BRATTLEBORO—Food Connects, a new organization with its early roots formed under another nonprofit, launched at the end of June dedicated to cultivating healthy food and farm connections in classrooms, cafeterias, and communities.
Formerly under the auspices of Brattleboro-based Post Oil Solutions, the Windham County Farm to School program and other food-related programing begun about five years ago, have reached a self-sustaining level and become an independent organization, said Richard Berkfield, executive director of Food Connects.
Co-founders Katherine Gillespie, Berkfield, and Hanna Jenkins, who managed the programs under POS, will lead Food Connects.
Berkfield and Gillespie anticipate that Food Connects will remain grant-funded under POS’ 501(c)(3) status while the fledgling organization awaits its own federal nonprofit status.
Food Connects will work within and around Windham County to increase the number of schools and community institutions, such as hospitals, buying from local farms and food producers.
“We’re challenging taste buds; we’re challenging behavior,” said Berkfield.
It’s also challenging work, he said. The population Food Connects works with — low-income residents, teachers, parents, new farmers, food service staff — are also people already stretched to the max.
For more than two generations, people have developed taste buds geared toward the processed food inherent in the industrial and fast-food systems, he said.
“We’ve gotten this far because of community support,” said Berkfield.
Berkfield said the new organization will focus on growing three areas: the Farm to School program, Farm to Community program, and Farm to Institutions program. Food Connects will also continue running the Neighborhood Market farmers once held on Elliot Street.
This summer, the Market moved to the front lawn of Green Street School.
Katherine Gillespie, Farm to School Program Manager, said connection truly is at the heart of Food Connects.
“I want more people in our community to access local food,” she said, adding that much of what Food Connects does includes connecting existing resources rather than reinventing the wheel.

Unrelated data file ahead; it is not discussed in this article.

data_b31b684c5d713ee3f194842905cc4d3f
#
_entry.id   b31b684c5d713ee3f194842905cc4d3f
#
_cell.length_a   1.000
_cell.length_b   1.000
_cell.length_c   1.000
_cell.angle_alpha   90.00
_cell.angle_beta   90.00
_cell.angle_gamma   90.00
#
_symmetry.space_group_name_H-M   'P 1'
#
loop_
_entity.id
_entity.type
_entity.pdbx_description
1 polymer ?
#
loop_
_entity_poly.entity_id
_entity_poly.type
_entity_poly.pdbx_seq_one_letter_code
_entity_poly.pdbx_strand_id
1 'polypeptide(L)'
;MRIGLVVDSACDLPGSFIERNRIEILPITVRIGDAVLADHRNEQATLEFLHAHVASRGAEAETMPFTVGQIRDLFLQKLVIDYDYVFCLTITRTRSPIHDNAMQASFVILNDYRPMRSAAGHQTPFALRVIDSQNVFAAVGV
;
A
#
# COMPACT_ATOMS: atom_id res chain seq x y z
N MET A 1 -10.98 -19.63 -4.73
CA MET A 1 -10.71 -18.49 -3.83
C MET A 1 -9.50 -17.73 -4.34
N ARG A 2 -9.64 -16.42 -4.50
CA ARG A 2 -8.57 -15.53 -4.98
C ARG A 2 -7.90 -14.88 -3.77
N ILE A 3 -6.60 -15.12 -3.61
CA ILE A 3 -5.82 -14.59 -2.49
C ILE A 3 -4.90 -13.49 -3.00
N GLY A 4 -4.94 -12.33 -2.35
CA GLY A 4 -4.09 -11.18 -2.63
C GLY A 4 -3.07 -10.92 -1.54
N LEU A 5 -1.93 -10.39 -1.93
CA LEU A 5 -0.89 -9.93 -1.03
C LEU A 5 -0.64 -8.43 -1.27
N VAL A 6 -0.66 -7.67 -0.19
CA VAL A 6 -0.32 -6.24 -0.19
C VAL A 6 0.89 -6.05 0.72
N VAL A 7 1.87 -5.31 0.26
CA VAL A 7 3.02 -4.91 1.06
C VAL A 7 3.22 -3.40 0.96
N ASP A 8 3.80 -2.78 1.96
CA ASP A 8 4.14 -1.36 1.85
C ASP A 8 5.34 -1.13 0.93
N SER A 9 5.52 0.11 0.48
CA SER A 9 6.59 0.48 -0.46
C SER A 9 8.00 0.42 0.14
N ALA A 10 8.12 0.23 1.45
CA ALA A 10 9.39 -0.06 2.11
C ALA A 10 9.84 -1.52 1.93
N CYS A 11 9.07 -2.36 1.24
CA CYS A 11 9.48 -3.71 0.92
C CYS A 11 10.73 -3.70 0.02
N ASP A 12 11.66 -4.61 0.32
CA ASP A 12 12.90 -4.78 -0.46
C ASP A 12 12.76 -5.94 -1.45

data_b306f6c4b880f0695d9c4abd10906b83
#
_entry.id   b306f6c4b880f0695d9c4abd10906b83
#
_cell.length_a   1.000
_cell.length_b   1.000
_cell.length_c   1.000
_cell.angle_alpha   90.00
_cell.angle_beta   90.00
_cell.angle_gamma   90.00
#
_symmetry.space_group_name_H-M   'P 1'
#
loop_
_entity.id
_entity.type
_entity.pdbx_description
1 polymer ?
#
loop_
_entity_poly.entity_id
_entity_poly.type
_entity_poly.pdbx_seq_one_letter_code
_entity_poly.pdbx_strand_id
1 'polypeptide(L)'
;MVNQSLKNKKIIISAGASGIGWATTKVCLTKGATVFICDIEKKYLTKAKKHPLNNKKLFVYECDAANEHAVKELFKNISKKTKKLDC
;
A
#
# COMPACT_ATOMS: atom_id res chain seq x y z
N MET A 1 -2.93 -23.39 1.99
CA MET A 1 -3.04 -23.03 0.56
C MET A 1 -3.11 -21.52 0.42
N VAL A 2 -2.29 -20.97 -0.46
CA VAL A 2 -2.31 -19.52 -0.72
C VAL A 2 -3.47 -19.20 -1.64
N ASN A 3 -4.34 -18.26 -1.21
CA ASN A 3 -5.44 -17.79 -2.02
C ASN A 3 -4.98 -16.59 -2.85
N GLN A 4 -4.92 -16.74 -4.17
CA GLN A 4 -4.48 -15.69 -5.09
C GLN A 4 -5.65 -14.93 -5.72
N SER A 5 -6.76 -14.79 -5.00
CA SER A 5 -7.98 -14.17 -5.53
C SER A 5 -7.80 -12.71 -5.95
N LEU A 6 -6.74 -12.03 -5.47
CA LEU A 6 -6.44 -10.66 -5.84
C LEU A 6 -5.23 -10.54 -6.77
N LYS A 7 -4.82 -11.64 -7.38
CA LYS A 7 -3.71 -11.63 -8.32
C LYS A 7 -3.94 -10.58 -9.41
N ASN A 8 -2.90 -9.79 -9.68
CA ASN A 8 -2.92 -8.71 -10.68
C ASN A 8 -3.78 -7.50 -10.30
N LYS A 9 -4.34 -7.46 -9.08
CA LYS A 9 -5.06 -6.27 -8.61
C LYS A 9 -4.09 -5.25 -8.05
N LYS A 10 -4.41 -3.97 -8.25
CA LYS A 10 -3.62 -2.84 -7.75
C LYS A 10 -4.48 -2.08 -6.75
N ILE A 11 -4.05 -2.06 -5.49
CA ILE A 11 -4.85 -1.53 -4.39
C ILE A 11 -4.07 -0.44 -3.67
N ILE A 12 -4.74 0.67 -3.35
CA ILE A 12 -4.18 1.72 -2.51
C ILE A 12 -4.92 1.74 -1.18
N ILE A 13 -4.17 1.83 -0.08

In addition to schools across Windham County, said Gillespie, schools in New Hampshire have expressed interest in partnering with Food Connects to start farm to school programs.
In Gillespie’s opinion, “Fundamentally, everyone has a right to health, and to be healthy we all need access [to nutritious food].”
Food Connects is part of the state-wide Farm to School network, Berkfield said. The state hopes to have all Vermont schools buying locally sourced food by 2020.
The organization is one of three regional Farm to School groups, along with the Upper Valley Farm to School Network and Green Mountain Farm-to-School. These groups receive funding from the Agency of Agriculture and the Vermont Community Foundation.
Berkfield said that “Food Connects is committed to go deeper in Windham County” as part of this effort.
Currently, nine Windham County schools participate in Farm to School. Informally, the organization reaches 30 schools through other food-related programing.
Berkfield said the organization hopes to continue growing but is “remaining open and vague for now” on plans.
A challenge to growing the organization, he added, is maintaining quality programs and resources.
The organization wants to “do more without sacrificing quality” in the schools it currently serves, said Berkfield.
The Farm to Community program includes the Neighborhood Market and local buying clubs. Food Connects intends to expand the buying clubs.
The buying clubs help families on lower incomes access affordable local food. The food is delivered to parents at local schools. The food itself is purchased through the Windham Farm and Food delivery system, which serves schools and other institutions in the Windham County area.
Berkfield said the idea is for Windham Farm to Food to become an independent organization within a year.
The program covers its costs, but Berkfield said he hopes sales will increase this year. The tricky aspect of the program is that it serves markets — new farmers and households with low incomes — traditionally considered unprofitable.
“Windham Farm to Food is an experiment” that has managed to keep the price of local food down and operated on a small budget, he said.
The program operates on a 15 percent service fee collected from institutions, and delivers twice a week.
Food Connects staff also teach cooking skills as part of the organization’s programming. Its newest program, Farm to Institution, will focus on getting more local food into local institutions and cafeterias at large community institutions such as hospitals.
The Vermont Community Foundation has provided financial support for POS’ food programing since 2008, said Berkfield in a press release. In 2012, the Foundation’s Food and Farm Initiative awarded just under $35,000 to POS/Food Connects.
POS continues to be a community organizing initiative which also supports and launches “new projects consistent with developing sustainable, resilient and socially just communities.”